Occasionally, construction in L.A. will unearth unsettling relics—human remains from abandoned graveyards in the heart of the city. On May 6, writer Hadley Meares (she’s researched lost burial grounds at length) will lead a walking tour of the all-but-forgotten sites of L.A.’s first cemeteries. There were several in the downtown area—for Catholics, Protestants, and Jews—the first of which was located La Iglesia de Nuestra Señora la Reina de Los Angeles in the dead center of the pueblo (a bad place for a cemetery, it turns out).
The stories Meares has on hand are full of intrigue—tales of jealousy and murder, of gruesome exhumations, of grave robbers and buried jewels and Wild West shootouts and midnight orgies “too filthy to allow of description” per an 1896 issue of the Los Angeles Times. You’ll discover the little known history of what lies beneath the pavement of downtown and will look for the telltale signs that the ground you walk on once held the remains of some of L.A.’s first residents.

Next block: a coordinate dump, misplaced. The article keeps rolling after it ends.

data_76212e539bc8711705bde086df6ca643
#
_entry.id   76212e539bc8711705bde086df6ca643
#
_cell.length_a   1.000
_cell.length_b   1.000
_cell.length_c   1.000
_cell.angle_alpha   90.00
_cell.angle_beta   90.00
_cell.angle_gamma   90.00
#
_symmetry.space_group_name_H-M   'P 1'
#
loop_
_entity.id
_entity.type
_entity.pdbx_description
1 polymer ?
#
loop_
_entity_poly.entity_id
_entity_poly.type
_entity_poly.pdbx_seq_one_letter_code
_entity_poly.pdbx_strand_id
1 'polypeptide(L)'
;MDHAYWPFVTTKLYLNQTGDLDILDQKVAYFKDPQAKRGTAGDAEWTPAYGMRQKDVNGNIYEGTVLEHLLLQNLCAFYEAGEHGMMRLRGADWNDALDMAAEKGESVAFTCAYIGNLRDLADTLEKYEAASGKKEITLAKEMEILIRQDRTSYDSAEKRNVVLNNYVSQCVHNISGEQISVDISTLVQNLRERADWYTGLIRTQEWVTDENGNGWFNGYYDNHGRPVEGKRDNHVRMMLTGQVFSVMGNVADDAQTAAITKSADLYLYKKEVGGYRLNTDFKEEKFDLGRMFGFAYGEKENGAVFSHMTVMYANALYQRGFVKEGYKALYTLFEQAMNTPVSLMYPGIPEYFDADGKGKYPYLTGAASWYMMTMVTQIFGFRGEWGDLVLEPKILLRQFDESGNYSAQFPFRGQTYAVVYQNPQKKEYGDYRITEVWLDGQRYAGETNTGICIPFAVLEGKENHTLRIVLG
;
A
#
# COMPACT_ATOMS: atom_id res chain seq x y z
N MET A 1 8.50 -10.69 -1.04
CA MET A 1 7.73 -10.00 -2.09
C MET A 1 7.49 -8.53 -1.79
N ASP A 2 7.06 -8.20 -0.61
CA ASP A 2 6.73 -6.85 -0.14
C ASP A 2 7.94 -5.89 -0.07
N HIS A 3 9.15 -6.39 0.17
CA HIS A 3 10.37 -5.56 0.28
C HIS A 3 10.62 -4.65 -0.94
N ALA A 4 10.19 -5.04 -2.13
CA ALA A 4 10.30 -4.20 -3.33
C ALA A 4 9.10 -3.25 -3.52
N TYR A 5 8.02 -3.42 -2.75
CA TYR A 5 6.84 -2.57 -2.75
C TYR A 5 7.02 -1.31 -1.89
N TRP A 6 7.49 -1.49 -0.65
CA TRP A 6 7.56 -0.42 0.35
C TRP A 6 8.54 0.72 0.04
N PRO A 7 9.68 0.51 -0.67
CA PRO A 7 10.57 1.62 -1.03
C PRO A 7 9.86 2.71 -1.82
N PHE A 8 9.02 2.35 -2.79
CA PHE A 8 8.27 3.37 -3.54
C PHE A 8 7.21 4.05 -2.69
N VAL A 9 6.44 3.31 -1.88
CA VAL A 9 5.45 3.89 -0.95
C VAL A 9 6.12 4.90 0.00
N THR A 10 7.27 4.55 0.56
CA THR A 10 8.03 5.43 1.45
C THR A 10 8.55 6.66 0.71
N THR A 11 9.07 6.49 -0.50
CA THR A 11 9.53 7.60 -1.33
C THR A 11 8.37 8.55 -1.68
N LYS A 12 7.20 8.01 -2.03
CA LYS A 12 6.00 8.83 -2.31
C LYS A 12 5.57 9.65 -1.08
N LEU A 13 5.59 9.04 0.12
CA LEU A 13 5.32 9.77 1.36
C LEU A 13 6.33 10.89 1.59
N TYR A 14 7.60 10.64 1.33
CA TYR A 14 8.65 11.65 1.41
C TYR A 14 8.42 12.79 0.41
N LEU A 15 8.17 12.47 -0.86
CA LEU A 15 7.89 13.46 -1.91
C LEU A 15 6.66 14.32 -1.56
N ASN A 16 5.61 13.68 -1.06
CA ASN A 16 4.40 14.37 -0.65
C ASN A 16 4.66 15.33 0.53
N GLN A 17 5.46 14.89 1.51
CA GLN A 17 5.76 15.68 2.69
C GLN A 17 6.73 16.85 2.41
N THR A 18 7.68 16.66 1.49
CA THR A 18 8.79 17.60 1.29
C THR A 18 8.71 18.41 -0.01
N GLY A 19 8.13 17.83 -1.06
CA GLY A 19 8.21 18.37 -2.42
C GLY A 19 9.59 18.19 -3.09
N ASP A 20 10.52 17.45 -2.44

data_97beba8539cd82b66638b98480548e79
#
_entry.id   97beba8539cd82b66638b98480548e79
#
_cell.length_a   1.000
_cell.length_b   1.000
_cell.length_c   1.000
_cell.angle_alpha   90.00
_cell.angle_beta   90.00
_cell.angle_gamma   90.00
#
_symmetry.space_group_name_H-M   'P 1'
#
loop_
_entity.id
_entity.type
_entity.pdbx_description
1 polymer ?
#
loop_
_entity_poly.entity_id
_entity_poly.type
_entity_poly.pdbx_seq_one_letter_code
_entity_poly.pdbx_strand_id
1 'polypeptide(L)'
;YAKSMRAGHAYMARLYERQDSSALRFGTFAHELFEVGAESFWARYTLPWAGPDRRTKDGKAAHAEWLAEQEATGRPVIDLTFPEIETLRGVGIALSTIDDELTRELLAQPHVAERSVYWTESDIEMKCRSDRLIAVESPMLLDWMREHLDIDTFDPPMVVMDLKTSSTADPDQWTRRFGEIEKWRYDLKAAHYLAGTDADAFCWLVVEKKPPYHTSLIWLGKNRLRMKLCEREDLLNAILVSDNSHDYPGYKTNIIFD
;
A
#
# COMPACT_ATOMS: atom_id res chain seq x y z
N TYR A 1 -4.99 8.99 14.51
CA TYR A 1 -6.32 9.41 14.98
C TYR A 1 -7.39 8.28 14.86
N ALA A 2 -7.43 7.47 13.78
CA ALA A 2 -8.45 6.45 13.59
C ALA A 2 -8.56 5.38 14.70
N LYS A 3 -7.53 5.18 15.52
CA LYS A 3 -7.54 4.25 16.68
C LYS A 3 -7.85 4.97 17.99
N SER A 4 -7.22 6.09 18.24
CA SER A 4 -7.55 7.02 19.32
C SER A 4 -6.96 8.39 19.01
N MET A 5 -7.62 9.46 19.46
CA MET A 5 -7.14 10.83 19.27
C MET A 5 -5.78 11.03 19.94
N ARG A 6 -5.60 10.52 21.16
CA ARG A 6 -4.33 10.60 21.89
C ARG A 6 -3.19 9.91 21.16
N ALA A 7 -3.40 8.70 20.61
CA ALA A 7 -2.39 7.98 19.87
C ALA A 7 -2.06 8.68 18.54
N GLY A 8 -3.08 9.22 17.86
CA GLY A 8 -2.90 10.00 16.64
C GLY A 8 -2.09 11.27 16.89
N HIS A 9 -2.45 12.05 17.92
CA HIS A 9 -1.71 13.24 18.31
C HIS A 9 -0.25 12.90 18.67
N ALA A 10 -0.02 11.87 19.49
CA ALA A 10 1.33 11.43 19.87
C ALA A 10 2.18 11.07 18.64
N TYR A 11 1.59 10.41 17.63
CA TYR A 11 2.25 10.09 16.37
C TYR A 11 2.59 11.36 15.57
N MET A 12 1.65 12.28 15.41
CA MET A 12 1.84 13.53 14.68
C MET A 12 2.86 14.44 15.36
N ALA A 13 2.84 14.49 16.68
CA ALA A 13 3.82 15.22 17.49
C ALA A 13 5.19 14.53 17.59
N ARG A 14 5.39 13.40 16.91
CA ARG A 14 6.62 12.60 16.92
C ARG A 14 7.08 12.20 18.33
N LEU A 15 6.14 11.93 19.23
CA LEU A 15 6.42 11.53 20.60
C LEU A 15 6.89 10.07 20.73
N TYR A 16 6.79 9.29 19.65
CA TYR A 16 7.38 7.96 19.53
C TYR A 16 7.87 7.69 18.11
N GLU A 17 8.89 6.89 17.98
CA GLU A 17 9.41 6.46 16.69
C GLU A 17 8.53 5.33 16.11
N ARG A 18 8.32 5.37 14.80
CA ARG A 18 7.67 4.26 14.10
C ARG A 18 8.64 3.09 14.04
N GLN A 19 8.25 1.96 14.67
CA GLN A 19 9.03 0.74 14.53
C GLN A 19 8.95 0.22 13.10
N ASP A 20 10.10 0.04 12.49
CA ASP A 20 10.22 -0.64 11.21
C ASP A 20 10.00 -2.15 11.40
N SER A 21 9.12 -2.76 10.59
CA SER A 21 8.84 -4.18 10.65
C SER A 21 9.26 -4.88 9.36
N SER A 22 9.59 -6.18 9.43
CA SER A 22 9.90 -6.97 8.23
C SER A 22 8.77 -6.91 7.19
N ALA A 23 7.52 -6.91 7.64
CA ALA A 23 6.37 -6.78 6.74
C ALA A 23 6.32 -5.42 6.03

The tour is part of Obscura Day, a global celebration of real-world exploration. It covers about two and a half miles, and will take place on Saturday, May 6, from 10 a.m. to 12 p.m. Tickets are $20—you can purchase them here. Other Obscura Day events include a visit to the ruins of L.A.’s abandoned zoo and a trip to the world’s tiniest disco.
Thomas Harlander is a staff writer at Los Angeles magazine. You can follow him on Twitter and Instagram. He recently wrote: Rediscovering L.A.’s Lost Neighborhood of Bronzeville